AFRICOM Commander General Thomas D. Waldhauser was in Brussels to meet with the European Union (EU) Chiefs of Defense (CHODs) and discuss the current state of affairs in a number of African countries. Several terrorist groups, including Islamic State (IS), Boko Haram, and al-Shabaab have been operating in many regions, although each has suffered setbacks in the past few months.
DW spokewith General Waldhauser about AFRICOM’s role in Africa and the present security situation. U.S. Marine Corps General Thomas D. Waldhauser is the fourth commander of AFRICOM.
DW:Overall, is AFRICOM and its partner governments experiencing success in pushing back terrorist groups such as IS, Boko Haram and al-Shabaab?
General Waldhauser:One of the key parts of what we try to do at AFRICOM is to develop the capacity and capability of African partner nations which will allow them to take on these problems themselves – in other words Africans solving African problems. So in places like Somalia we train and advise the military so that they are able to take on these threats themselves.
DW: We know about the pushback efforts against IS but how much of a presence do they have across Africa at the moment?
Waldhauser: IS is present across the continent in various degrees. If you take Libya for example there was a significant presence in Sirte six to eight months ago. In fact they owned the city for quite some time. But since we struck IS in the desert again in the middle in Januarythe numbers are now small. They do not own any major territory but they continue to be an issue for us. We also continue to watch other parts of the continent, whether it’s IS in West Africa or in the Lake Chad Basin region. But our role there is to provide training for the Lake Chad Basin region countries to take on that problem themselves. So IS is in various locations across the continent. We continue to watch them while keeping in mind that the core threat is in Iraq and Syria. We also take the opportunity to build relationships with our partner nations to take on those targets.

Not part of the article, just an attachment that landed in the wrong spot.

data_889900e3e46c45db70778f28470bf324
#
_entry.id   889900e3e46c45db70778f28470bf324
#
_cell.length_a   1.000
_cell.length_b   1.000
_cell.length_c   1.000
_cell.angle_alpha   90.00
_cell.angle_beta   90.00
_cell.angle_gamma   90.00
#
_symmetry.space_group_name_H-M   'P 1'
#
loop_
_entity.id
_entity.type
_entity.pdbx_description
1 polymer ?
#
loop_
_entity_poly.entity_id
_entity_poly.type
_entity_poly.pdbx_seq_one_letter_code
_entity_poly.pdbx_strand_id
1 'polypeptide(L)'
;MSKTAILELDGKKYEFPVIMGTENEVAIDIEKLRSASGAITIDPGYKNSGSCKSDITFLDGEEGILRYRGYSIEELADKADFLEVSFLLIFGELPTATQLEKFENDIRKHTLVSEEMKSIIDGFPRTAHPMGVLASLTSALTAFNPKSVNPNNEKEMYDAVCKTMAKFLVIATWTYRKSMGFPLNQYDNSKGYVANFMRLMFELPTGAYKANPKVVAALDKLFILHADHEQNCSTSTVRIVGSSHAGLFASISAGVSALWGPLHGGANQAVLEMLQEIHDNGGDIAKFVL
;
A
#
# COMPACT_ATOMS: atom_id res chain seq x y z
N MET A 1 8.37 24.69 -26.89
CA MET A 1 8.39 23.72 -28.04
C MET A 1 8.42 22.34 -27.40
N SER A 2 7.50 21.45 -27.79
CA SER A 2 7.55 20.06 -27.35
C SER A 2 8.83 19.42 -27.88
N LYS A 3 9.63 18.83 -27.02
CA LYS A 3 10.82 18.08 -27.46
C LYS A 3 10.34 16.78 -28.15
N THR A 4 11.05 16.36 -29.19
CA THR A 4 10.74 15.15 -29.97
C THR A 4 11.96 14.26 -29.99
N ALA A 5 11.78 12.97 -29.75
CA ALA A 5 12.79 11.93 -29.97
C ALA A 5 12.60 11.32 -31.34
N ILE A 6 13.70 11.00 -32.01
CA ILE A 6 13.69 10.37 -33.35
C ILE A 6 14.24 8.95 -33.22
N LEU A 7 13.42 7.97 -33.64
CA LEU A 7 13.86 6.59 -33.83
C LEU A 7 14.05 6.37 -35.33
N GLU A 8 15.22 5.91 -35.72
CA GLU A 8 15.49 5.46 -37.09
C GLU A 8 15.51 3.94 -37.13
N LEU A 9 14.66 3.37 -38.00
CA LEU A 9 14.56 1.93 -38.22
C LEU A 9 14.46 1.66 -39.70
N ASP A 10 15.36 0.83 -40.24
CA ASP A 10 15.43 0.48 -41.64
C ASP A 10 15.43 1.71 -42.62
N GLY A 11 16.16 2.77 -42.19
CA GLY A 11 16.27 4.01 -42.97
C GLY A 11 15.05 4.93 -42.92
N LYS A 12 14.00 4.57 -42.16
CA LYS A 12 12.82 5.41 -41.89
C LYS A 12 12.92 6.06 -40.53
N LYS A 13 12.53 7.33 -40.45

DW: Let’s look at Somalia. Of course there was a recent tragedy in which a member of the US military was killed for the first time since 1993. Piracy is also on the rise there. So overall what does Somalia look like?
Waldhauser: The tragic death of Senior Chief Petty Officer Kyle Milliken here a couple weeks ago underscores the fact that you know the missions that are going on to train and assist inside Somalia are dangerous. It is the first death in quite some time in Somalia and it is tragic. On the issue of piracy I wouldn’t go so far as to say there’s been a groundswell or a significant uptick in piracy. There’s been a handful of events over the last month that we have to watch closely. The European Union (EU) plays a big role in this because they actually have ships in the region to deal with this problem. But it is too early to say that it’s a significant rise and we have a problem on our hands.
DW: In Uganda they have officially closed the pursuit of Joseph Kony of the Lord’s Resistance Army (LRA). I understand that the U.S. didn’t necessarily think it was such a good idea to formally announce they were ending the hunt for him. What’s going on in Uganda at the moment?
Waldhauser: Stability. I think it’s no surprise that last month the mission to specifically hunt Joseph Kony came to an end.The LRAmovement has been reduced down to 100 or so from perhaps a thousand at its peak. Although we did not get Kony himself, we know he’s on the run. Perhaps at some point he will be caught. But there comes a time when the mission has run its course and we are now transitioning to a steady state. We hope to continue to work with those countries who have been a part of that overall Kony mission. But the time has come for us to move forward. We’re not overly concerned about a [security] void. That was a big part of considerations when we finally closed the mission down. But if we stay on top of it and have a smooth transition plan I think we’ll be ok. We’ll just continue to monitor as we go.
DW: What about Libya? If you look at it from the outside it still seems like such a huge mess.
Waldhauser: Libya continues to be a challenge, but I would say that if you look at it from the standpoint of this time last year, there are some positive things which have happened. Obviously IS no longer control Sirte. Their presence in the country is still there, but it’s been reduced to really just survival mode. I think another key thing to point out is the recent meeting between rival leaders General Khalifa Haftar and Fayez Serraj. All of our partners have tried to get these two to come together and lay the basis for an agreement. So we have to take that opportunity and see how we can turn that into a positive. We’ve said all along that there’s no military solution in Libya. There is a political solution. And this is what a political solution looks like.